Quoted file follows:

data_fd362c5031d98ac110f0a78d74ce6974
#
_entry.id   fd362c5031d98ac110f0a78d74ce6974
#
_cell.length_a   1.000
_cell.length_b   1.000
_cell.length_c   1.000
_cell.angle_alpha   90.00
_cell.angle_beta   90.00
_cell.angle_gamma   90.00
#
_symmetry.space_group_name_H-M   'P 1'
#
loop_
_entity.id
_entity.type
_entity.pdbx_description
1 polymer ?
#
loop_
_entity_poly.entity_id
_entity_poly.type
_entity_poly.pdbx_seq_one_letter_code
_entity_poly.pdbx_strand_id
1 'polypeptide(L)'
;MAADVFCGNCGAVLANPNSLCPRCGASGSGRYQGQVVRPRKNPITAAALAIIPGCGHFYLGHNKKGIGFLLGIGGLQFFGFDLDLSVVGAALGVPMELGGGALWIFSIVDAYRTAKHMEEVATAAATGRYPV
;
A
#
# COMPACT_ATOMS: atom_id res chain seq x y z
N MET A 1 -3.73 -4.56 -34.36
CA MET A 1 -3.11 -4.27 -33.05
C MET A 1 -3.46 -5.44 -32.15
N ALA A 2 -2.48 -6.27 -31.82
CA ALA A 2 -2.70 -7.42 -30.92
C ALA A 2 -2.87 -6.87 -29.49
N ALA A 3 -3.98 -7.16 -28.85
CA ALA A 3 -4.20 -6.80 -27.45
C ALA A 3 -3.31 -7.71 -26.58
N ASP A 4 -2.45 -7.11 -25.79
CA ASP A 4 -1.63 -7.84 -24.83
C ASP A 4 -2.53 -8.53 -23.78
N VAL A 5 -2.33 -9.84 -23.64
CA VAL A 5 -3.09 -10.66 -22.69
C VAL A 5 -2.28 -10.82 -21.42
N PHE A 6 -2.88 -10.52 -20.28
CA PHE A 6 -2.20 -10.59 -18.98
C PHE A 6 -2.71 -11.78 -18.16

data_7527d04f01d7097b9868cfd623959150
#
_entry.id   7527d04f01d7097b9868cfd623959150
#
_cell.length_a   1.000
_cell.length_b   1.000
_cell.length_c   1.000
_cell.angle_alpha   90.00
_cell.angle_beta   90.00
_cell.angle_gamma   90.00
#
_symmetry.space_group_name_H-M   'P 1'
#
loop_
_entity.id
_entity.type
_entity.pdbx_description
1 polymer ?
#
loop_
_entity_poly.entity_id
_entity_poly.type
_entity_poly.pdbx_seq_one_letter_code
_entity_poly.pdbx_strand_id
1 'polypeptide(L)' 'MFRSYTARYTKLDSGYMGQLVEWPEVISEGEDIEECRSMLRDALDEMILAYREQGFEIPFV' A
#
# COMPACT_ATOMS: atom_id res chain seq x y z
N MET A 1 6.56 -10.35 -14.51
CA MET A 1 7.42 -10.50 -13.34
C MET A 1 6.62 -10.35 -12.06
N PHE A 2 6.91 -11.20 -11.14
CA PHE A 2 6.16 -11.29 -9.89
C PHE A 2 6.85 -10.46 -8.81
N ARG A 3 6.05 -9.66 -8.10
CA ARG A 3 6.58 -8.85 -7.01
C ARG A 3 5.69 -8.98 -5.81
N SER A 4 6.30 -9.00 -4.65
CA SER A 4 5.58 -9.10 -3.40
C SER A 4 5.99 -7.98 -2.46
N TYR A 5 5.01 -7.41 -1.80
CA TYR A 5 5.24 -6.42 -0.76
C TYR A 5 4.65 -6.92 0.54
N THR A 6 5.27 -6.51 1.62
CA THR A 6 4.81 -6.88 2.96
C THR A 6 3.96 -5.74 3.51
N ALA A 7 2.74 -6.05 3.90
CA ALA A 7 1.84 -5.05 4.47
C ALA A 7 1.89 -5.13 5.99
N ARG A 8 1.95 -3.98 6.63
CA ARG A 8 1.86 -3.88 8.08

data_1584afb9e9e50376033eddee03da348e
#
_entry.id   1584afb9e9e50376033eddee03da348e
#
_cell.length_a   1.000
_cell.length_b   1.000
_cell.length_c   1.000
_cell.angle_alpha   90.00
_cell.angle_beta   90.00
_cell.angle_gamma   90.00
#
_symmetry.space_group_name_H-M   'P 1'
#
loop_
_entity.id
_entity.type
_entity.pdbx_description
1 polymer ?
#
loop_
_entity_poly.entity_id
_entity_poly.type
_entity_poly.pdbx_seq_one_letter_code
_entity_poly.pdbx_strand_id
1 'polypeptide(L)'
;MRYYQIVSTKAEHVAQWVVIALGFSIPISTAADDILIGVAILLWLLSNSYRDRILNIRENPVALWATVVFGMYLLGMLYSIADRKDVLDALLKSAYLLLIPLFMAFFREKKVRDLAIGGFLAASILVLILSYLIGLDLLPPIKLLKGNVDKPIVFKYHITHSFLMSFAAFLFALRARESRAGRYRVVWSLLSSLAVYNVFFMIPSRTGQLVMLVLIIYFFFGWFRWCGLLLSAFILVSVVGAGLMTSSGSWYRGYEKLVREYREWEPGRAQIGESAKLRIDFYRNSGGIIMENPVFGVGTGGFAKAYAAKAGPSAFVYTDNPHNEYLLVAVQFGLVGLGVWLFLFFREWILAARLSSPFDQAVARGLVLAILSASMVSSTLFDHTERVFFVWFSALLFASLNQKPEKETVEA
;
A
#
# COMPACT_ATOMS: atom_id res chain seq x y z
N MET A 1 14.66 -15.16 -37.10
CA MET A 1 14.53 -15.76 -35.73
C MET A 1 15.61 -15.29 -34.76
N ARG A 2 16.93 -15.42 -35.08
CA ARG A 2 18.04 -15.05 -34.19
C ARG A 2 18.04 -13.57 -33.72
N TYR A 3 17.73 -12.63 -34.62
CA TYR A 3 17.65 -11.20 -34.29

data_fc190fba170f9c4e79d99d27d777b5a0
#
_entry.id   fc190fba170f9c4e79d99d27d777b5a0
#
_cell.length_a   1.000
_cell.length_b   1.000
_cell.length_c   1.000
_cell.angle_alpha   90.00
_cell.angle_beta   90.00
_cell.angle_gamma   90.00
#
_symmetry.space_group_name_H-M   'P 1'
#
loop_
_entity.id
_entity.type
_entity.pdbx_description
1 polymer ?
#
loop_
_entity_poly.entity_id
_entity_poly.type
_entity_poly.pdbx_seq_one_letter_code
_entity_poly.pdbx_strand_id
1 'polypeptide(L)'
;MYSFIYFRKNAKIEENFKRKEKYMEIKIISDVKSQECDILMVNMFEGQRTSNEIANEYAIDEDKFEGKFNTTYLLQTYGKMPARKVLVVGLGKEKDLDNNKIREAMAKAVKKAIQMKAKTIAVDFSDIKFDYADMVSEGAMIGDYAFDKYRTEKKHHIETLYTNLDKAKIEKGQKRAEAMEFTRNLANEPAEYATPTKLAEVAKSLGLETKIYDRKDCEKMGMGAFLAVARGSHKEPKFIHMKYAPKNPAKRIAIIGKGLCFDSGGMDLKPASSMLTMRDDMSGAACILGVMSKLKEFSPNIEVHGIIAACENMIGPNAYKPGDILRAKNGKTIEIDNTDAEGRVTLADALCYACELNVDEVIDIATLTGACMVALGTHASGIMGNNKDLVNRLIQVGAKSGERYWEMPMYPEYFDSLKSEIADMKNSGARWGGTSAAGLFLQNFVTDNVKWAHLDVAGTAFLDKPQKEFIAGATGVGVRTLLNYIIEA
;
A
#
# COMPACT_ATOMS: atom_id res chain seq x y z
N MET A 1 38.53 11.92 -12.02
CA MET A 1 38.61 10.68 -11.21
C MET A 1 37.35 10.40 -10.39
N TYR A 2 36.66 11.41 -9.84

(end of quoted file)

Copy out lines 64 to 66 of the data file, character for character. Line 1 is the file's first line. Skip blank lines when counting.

_entity.type
_entity.pdbx_description
1 polymer ?